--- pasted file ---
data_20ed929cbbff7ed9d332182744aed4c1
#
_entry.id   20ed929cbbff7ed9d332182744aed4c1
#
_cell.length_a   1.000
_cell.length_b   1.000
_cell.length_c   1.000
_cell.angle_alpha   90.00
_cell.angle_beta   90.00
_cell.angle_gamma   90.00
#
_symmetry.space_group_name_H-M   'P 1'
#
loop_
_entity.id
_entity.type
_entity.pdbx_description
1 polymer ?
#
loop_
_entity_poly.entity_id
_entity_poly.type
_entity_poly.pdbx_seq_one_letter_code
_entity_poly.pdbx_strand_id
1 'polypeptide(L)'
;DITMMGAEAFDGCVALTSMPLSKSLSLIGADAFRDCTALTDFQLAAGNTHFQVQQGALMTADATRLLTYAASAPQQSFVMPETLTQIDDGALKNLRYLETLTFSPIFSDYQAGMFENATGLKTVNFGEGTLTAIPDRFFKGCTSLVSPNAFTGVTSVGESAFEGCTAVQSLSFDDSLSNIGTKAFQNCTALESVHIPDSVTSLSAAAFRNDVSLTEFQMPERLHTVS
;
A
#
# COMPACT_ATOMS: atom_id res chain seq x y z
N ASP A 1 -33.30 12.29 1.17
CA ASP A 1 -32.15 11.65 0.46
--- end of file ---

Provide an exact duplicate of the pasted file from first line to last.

data_20ed929cbbff7ed9d332182744aed4c1
#
_entry.id   20ed929cbbff7ed9d332182744aed4c1
#
_cell.length_a   1.000
_cell.length_b   1.000
_cell.length_c   1.000
_cell.angle_alpha   90.00
_cell.angle_beta   90.00
_cell.angle_gamma   90.00
#
_symmetry.space_group_name_H-M   'P 1'
#
loop_
_entity.id
_entity.type
_entity.pdbx_description
1 polymer ?
#
loop_
_entity_poly.entity_id
_entity_poly.type
_entity_poly.pdbx_seq_one_letter_code
_entity_poly.pdbx_strand_id
1 'polypeptide(L)'
;DITMMGAEAFDGCVALTSMPLSKSLSLIGADAFRDCTALTDFQLAAGNTHFQVQQGALMTADATRLLTYAASAPQQSFVMPETLTQIDDGALKNLRYLETLTFSPIFSDYQAGMFENATGLKTVNFGEGTLTAIPDRFFKGCTSLVSPNAFTGVTSVGESAFEGCTAVQSLSFDDSLSNIGTKAFQNCTALESVHIPDSVTSLSAAAFRNDVSLTEFQMPERLHTVS
;
A
#
# COMPACT_ATOMS: atom_id res chain seq x y z
N ASP A 1 -33.30 12.29 1.17
CA ASP A 1 -32.15 11.65 0.46